This is a problem, because the more unkind I am toward the flaws of others, the more unkind I am about my own. Truth is, I’m just as prejudiced and dishonest and selfish and hateful as they are, only regarding different things—things I’ve justified. I make decisions that are just as poor, and have ideas about how the world ought to be that are just as bad. And it’s not that these these things don’t need to change in me, they DO. But the more judgmental I am toward the failings of others, the more judgmental I am toward my own and the less clearly I’m capable of seeing those failings. It’s only through compassion that I can bear to look–really look–honestly and sincerely at my own shortcomings. Without that compassion, it’s just too painful, too shameful to see how horrible I can really be. If, however, I can foster a culture of compassion within myself, I will become more and more capable of looking at my own failings with the love and tenderness that must be present if I am to grow.

“No tree can grow to heaven unless its roots reach down to hell.”
–Carl Jung

There is no possibility for movement upward without a corresponding move down. It’s only by being willing to see, truly see, acknowledge, and treat with compassion the worst—the very, very worst—inside ourselves that we can begin the work of change.

“We rebel against our own totalitarianism, as much as that of others. I cannot merely order myself to action, and neither can you. ‘I will stop procrastinating,’ I say, but I don’t. ‘I will eat properly,’ I say, but I don’t. ‘I will end my drunken misbehavior,’ I say, but I don’t. I cannot merely make myself over in the image constructed by my intellect. I have a nature, and so do you. We must discover that nature and contend with it, before making peace with ourselves. What is it that we could most truly become, knowing who we most truly are?
–Jordan Peterson

I have to know and take a good, honest, compassionate look at the “not good” before I am able to foster the “good.” I have to reach toward and acknowledge the hell that dwells inside of me in order to grow toward heaven. And because what I do to others I do to myself, I must extend compassion toward the hell that dwells in those around me if I am to receive the compassion needed to acknowledge it within myself.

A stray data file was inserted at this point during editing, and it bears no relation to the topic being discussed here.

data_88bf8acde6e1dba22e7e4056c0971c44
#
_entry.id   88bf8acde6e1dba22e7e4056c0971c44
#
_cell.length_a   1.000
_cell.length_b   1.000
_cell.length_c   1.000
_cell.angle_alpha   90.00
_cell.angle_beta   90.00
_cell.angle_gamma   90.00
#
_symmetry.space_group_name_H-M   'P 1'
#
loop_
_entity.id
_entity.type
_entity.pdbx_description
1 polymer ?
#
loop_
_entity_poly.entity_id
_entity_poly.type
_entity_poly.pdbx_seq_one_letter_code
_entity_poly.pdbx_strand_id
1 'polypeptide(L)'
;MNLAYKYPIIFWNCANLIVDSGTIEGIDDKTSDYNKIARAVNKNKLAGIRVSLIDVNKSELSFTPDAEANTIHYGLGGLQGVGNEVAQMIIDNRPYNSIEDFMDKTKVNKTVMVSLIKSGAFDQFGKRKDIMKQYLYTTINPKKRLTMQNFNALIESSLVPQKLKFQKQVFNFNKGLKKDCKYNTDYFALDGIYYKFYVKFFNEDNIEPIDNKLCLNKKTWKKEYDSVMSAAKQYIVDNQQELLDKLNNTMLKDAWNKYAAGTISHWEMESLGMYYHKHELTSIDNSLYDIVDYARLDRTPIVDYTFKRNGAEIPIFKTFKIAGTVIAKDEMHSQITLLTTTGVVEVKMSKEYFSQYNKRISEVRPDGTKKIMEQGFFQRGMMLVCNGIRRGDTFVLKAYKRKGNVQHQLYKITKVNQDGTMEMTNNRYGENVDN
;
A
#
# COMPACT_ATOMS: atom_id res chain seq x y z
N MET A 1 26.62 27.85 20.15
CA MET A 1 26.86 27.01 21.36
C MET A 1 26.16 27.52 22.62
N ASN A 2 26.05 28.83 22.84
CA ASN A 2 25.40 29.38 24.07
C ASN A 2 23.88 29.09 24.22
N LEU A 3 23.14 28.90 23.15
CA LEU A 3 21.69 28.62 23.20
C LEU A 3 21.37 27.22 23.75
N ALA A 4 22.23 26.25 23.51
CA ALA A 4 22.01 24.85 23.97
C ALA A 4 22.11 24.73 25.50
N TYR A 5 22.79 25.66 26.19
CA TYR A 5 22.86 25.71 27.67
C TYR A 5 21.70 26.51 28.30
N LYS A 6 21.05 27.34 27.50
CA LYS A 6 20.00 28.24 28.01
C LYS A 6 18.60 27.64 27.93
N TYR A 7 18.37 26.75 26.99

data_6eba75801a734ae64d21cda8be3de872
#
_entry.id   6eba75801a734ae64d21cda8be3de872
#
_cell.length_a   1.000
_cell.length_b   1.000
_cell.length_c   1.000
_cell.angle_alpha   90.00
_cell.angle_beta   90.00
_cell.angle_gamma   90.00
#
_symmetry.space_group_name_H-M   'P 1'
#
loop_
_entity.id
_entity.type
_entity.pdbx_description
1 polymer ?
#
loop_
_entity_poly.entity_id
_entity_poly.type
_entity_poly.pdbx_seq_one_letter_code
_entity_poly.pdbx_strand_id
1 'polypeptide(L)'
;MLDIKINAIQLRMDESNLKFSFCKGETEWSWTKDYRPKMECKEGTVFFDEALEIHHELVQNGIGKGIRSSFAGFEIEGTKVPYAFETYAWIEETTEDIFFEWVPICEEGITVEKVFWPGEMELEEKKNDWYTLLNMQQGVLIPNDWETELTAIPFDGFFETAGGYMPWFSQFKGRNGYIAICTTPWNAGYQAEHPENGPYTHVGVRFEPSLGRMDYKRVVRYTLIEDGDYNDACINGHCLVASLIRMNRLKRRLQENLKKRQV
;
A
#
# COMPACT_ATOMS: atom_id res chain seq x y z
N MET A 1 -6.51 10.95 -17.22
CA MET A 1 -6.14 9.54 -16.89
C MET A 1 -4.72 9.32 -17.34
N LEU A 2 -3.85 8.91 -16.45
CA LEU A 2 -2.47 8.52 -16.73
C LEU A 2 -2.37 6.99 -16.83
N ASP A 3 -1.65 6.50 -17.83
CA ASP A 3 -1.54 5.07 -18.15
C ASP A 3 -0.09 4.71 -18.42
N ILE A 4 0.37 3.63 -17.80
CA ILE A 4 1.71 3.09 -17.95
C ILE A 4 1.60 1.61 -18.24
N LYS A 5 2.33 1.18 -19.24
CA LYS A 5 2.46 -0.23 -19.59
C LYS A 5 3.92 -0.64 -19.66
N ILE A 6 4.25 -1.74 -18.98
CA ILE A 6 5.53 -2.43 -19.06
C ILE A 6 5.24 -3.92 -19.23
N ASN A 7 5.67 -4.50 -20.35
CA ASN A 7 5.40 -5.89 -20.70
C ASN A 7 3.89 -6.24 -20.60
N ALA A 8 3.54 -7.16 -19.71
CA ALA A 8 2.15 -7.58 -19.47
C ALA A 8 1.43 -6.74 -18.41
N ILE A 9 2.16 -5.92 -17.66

And why not have compassion toward the hell in others? They are, after all, making themselves miserable and that is something that warrants compassion. Furthermore, it’s not as if I can change them. Half the people whose so-called sins I go around condemning are people I don’t even know. As for those I do know, the best I can do is lead by example and give advice when asked. My attempts to control behavior are just that—control of behavior. Through action or conversation or outright manipulation I might be able to get those around me not to do the things I believe (maybe even rightly) are immoral or harmful, but it won’t change the reasons and motivations they have for doing what they’re doing. If someone has a habit of drinking to dull their pain, for instance, abstaining from alcohol won’t change the fear that motivates the action. Without a change of heart, they’ll most likely find new and equally unhealthy methods with which to cope. In fact, if I successfully change the action without changing the intention behind the action, I could possibly make things worse by giving that person a new unhealthy intention (e.g., fear of making me angry.)